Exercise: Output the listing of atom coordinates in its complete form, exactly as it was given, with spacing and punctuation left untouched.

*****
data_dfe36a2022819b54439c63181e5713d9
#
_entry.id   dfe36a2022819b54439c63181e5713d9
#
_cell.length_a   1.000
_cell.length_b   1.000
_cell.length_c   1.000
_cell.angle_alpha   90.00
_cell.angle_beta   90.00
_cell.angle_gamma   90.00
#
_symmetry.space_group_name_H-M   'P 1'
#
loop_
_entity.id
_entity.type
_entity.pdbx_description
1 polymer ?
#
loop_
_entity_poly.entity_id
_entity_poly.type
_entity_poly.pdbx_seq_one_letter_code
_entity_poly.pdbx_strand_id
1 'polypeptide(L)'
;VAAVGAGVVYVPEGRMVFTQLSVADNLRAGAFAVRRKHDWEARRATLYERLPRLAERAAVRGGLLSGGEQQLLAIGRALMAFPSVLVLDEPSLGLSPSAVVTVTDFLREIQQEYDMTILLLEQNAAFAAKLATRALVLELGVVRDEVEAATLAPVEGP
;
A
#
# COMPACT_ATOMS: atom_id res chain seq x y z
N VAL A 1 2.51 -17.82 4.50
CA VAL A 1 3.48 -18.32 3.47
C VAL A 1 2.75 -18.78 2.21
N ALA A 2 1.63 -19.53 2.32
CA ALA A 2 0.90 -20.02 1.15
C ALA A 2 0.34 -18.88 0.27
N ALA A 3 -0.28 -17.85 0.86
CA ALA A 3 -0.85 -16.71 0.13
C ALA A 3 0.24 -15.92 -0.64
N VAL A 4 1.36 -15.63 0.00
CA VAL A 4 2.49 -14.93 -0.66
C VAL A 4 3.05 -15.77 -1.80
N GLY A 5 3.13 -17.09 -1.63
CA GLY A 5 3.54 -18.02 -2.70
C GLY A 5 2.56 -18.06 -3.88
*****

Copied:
data_dfe36a2022819b54439c63181e5713d9
#
_entry.id   dfe36a2022819b54439c63181e5713d9
#
_cell.length_a   1.000
_cell.length_b   1.000
_cell.length_c   1.000
_cell.angle_alpha   90.00
_cell.angle_beta   90.00
_cell.angle_gamma   90.00
#
_symmetry.space_group_name_H-M   'P 1'
#
loop_
_entity.id
_entity.type
_entity.pdbx_description
1 polymer ?
#
loop_
_entity_poly.entity_id
_entity_poly.type
_entity_poly.pdbx_seq_one_letter_code
_entity_poly.pdbx_strand_id
1 'polypeptide(L)'
;VAAVGAGVVYVPEGRMVFTQLSVADNLRAGAFAVRRKHDWEARRATLYERLPRLAERAAVRGGLLSGGEQQLLAIGRALMAFPSVLVLDEPSLGLSPSAVVTVTDFLREIQQEYDMTILLLEQNAAFAAKLATRALVLELGVVRDEVEAATLAPVEGP
;
A
#
# COMPACT_ATOMS: atom_id res chain seq x y z
N VAL A 1 2.51 -17.82 4.50
CA VAL A 1 3.48 -18.32 3.47
C VAL A 1 2.75 -18.78 2.21
N ALA A 2 1.63 -19.53 2.32
CA ALA A 2 0.90 -20.02 1.15
C ALA A 2 0.34 -18.88 0.27
N ALA A 3 -0.28 -17.85 0.86
CA ALA A 3 -0.85 -16.71 0.13
C ALA A 3 0.24 -15.92 -0.64
N VAL A 4 1.36 -15.63 0.00
CA VAL A 4 2.49 -14.93 -0.66
C VAL A 4 3.05 -15.77 -1.80
N GLY A 5 3.13 -17.09 -1.63
CA GLY A 5 3.54 -18.02 -2.70
C GLY A 5 2.56 -18.06 -3.88